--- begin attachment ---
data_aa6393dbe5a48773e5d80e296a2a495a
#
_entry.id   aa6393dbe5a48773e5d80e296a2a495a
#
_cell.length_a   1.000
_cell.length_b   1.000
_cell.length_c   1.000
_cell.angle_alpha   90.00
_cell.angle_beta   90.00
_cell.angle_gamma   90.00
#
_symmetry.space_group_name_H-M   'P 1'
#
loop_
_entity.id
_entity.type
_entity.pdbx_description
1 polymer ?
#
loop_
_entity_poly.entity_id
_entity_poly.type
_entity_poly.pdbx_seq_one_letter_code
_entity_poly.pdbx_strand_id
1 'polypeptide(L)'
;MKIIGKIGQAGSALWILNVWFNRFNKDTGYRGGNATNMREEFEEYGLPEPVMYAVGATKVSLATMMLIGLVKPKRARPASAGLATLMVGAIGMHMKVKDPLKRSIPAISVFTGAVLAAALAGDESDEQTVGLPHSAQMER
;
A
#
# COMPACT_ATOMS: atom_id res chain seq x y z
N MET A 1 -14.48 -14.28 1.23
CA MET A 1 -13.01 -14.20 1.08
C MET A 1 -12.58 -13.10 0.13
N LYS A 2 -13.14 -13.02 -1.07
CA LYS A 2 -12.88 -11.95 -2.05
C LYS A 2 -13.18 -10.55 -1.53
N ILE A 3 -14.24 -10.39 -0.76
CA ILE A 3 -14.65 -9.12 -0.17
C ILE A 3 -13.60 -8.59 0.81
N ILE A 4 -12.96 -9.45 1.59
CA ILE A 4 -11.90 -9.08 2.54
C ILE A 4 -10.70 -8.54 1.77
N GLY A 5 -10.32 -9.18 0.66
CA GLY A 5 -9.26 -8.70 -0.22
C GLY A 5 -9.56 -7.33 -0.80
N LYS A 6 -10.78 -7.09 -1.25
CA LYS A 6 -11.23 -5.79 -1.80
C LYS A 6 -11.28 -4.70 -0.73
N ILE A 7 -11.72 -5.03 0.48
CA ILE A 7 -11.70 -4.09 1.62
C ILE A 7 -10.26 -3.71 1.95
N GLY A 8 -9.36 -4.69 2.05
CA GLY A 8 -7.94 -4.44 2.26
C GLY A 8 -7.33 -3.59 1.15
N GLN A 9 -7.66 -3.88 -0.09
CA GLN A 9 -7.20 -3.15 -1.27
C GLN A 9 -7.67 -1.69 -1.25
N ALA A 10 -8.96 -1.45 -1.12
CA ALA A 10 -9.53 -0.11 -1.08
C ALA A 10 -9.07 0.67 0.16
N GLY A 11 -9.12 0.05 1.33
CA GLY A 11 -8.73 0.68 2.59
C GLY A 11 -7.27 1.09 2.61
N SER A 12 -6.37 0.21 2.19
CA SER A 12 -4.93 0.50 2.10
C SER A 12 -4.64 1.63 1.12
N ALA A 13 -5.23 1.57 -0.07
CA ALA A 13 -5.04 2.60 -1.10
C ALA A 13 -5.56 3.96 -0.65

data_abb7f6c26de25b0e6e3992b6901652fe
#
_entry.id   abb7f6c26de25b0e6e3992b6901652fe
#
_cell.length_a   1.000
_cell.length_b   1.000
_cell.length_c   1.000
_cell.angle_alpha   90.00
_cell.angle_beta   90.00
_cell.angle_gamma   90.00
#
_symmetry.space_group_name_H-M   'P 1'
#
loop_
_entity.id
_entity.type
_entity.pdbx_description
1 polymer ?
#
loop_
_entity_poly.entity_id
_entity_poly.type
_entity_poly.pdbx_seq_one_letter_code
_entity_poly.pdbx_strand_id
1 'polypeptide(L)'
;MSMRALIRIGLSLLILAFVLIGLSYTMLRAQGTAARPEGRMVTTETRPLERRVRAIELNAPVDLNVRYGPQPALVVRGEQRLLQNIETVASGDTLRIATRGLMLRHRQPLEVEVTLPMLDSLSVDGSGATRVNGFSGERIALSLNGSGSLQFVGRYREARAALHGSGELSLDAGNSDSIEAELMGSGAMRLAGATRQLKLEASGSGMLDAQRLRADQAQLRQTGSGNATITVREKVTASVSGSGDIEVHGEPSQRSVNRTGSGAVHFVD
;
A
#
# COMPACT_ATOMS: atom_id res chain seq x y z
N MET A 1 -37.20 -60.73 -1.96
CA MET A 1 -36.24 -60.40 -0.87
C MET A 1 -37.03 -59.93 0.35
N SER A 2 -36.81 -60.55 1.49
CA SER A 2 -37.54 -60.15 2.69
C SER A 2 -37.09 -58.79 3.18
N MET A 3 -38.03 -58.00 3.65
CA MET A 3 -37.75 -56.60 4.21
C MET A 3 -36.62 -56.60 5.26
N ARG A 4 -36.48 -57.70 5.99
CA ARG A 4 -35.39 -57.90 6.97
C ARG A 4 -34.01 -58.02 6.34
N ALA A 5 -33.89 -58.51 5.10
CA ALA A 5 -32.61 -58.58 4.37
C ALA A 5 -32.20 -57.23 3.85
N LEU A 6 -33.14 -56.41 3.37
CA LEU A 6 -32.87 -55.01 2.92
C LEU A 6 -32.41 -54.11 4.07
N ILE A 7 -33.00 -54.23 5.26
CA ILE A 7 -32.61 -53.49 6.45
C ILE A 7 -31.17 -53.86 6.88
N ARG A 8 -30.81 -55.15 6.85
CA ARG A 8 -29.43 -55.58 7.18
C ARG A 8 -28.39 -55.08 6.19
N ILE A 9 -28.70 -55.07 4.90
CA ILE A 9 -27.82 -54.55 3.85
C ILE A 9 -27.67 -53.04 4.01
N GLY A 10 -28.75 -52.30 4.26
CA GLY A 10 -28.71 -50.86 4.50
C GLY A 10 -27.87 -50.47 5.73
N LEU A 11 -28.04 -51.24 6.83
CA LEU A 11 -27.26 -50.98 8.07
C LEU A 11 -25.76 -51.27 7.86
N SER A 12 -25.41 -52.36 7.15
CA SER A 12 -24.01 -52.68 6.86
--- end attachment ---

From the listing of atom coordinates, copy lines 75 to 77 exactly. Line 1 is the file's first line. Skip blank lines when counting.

_cell.length_b   1.000
_cell.length_c   1.000
_cell.angle_alpha   90.00